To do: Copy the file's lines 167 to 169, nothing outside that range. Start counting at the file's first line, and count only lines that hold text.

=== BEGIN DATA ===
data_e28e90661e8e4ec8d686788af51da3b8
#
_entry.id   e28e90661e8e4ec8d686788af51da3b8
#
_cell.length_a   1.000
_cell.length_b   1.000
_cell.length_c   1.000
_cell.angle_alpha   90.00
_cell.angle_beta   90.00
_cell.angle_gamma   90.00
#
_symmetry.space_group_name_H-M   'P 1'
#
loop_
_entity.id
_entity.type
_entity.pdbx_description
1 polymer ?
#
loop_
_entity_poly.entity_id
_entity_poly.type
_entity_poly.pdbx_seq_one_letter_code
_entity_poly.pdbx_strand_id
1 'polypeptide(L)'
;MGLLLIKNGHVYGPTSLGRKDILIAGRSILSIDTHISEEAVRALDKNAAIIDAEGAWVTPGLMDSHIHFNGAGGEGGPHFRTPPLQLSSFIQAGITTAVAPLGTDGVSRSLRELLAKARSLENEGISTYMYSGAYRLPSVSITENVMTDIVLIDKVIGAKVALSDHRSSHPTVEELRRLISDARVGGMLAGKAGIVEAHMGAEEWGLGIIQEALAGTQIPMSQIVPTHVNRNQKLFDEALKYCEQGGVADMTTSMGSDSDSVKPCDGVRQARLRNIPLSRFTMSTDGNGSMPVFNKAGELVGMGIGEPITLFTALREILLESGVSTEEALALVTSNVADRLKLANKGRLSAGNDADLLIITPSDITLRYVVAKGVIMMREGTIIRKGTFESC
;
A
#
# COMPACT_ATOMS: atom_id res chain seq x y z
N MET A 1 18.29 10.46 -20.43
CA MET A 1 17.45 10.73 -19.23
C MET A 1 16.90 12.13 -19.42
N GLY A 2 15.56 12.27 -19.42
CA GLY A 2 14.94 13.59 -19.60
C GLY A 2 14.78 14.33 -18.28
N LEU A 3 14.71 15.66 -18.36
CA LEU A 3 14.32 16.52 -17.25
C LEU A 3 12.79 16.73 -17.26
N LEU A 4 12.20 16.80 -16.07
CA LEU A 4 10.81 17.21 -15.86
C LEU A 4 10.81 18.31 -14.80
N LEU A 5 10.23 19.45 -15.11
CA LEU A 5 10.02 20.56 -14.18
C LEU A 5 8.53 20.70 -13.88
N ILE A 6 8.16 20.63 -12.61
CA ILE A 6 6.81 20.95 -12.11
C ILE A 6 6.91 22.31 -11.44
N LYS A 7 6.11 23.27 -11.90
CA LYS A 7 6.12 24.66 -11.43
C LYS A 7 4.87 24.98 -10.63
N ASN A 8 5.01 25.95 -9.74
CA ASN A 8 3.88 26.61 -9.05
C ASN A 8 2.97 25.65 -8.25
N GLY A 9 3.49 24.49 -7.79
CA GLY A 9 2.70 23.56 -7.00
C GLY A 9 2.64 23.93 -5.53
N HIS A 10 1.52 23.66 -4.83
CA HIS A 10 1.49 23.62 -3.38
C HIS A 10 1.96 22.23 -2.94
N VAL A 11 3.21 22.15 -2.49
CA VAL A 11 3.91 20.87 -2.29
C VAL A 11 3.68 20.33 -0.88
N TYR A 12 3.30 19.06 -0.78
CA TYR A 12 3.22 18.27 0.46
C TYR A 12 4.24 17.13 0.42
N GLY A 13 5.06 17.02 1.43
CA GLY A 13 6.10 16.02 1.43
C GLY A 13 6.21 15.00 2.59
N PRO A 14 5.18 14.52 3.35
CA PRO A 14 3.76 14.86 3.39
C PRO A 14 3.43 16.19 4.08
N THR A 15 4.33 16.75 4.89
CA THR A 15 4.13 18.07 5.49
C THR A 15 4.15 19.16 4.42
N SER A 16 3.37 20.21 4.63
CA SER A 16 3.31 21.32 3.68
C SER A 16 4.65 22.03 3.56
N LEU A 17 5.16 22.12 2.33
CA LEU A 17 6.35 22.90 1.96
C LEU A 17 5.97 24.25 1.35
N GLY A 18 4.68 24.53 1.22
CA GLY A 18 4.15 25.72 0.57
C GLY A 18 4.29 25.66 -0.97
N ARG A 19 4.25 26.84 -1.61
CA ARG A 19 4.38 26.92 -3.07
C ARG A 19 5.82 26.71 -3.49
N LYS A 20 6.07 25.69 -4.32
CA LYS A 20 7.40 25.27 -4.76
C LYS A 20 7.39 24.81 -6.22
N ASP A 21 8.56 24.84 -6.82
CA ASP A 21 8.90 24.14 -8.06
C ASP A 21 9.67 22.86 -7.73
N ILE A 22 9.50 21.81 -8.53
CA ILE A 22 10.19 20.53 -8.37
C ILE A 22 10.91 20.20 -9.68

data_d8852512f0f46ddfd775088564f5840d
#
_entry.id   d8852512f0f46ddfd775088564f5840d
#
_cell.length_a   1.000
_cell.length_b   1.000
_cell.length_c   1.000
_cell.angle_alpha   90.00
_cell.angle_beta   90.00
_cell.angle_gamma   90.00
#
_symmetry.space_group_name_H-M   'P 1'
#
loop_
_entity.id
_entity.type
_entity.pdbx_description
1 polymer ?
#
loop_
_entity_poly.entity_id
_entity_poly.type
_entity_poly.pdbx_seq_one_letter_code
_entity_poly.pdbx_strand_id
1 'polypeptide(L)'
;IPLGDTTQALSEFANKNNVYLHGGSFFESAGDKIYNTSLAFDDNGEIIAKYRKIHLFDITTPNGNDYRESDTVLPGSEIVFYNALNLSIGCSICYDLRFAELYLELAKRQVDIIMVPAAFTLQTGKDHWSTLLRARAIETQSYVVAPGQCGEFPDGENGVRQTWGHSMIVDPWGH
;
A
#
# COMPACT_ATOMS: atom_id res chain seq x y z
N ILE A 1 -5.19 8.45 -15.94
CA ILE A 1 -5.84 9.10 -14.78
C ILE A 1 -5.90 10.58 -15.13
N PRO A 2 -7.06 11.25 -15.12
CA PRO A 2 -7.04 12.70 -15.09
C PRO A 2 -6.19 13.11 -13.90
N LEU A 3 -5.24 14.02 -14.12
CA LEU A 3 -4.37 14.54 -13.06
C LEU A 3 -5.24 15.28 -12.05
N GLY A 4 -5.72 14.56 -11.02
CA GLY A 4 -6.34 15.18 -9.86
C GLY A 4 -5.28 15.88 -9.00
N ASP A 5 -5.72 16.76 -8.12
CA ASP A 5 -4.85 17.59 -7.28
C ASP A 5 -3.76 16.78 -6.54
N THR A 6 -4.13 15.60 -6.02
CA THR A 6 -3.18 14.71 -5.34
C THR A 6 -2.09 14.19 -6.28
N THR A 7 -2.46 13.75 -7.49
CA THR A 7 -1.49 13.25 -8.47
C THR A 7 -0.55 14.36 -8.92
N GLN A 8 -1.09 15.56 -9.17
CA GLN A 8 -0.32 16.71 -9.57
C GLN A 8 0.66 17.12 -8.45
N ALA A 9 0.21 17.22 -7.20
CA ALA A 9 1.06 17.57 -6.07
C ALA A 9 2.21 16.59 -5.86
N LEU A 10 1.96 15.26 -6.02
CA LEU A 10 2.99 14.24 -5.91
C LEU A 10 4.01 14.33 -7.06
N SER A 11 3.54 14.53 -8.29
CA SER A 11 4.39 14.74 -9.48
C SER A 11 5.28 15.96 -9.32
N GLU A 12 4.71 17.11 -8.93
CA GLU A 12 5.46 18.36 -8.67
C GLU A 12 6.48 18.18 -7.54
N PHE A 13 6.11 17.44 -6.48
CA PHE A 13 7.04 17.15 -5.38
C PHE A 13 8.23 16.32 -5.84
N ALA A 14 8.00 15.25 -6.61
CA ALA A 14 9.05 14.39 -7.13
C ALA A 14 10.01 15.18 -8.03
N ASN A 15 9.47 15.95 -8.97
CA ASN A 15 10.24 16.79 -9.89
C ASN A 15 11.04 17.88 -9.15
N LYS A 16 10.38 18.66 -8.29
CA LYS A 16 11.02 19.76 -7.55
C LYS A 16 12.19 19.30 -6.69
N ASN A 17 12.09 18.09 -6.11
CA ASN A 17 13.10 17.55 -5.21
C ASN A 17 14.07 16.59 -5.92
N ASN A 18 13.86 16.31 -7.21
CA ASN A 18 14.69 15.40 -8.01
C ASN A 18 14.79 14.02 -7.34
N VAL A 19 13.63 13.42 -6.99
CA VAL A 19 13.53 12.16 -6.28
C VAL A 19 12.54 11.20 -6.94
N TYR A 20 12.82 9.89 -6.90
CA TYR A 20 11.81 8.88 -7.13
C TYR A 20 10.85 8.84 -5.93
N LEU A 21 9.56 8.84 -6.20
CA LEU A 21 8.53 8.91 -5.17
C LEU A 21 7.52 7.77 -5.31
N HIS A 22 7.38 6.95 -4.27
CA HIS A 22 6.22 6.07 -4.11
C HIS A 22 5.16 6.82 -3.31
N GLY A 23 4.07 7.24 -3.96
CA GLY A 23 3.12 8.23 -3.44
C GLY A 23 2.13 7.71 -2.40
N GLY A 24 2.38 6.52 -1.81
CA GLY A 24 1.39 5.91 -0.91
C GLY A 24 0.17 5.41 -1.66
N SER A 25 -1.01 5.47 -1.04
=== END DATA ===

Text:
CA ALA A 14 9.05 14.39 -7.13
C ALA A 14 10.01 15.18 -8.03
N ASN A 15 9.47 15.95 -8.97